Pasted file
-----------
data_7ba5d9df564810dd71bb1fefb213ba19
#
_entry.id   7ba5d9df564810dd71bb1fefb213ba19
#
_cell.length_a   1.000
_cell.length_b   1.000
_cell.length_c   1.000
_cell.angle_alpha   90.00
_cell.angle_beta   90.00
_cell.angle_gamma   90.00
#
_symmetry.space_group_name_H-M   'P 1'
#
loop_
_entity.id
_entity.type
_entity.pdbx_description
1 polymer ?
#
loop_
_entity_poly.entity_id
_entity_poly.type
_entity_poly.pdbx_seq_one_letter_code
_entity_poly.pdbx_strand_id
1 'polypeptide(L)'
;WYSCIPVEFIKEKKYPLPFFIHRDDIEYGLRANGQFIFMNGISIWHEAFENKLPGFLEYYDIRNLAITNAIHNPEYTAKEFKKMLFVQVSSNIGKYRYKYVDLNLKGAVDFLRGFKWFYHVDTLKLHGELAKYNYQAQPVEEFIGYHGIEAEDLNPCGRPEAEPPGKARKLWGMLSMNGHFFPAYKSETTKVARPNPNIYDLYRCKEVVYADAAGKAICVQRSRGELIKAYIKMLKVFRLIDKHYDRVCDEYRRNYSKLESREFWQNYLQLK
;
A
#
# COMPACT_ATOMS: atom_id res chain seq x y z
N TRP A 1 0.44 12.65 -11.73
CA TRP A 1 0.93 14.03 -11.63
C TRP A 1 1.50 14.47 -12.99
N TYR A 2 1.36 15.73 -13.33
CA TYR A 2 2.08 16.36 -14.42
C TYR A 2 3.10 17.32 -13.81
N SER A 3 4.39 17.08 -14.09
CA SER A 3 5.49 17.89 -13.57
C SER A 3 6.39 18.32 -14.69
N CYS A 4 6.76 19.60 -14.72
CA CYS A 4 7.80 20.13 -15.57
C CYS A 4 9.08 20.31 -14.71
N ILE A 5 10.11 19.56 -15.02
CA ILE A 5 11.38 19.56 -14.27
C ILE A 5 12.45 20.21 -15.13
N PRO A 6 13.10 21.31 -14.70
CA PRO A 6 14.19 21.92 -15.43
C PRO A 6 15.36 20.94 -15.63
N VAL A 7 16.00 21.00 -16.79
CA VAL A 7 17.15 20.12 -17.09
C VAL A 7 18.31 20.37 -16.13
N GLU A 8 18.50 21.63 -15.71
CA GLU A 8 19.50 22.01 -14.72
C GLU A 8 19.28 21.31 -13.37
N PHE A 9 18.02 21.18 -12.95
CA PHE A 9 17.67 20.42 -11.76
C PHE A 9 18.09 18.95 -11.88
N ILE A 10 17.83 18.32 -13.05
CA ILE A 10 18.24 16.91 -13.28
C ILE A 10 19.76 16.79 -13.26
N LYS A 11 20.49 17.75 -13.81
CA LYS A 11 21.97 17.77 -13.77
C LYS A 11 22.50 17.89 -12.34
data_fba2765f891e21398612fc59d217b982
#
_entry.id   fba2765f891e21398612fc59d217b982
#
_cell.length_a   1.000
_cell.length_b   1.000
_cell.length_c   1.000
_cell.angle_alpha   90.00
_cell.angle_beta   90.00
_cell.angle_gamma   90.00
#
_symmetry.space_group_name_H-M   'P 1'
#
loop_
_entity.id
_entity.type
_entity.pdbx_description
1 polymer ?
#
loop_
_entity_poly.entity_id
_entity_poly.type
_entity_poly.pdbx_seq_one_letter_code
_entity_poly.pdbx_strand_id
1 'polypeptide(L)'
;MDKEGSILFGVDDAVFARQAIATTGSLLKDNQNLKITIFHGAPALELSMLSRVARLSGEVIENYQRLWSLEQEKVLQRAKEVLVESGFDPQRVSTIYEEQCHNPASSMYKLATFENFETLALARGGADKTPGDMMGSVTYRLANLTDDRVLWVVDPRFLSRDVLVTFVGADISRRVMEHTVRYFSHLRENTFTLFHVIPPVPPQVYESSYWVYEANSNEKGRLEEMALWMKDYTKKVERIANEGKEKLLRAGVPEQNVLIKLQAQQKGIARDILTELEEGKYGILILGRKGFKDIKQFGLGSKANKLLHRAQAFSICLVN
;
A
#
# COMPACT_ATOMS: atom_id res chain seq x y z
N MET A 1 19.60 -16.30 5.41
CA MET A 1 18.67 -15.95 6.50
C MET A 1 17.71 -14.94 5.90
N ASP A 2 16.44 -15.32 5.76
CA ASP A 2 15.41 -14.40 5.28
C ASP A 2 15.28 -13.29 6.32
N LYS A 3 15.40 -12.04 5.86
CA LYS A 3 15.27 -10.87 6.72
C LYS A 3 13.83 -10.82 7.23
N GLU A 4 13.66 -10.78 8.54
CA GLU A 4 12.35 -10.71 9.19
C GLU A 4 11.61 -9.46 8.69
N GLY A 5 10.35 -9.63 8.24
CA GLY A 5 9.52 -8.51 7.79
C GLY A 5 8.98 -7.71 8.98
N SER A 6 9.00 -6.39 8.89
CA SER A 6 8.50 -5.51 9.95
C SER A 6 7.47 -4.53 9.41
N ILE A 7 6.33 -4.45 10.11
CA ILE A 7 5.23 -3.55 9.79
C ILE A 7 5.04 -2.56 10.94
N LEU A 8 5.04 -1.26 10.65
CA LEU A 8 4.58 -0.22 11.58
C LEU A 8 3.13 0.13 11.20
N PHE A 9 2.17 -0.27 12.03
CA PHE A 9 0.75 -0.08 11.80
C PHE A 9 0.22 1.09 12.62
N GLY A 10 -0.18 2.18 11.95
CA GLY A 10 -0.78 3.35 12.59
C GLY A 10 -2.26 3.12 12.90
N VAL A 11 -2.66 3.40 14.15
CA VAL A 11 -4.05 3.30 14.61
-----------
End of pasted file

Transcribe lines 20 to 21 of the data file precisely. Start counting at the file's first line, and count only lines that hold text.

loop_
_entity_poly.entity_id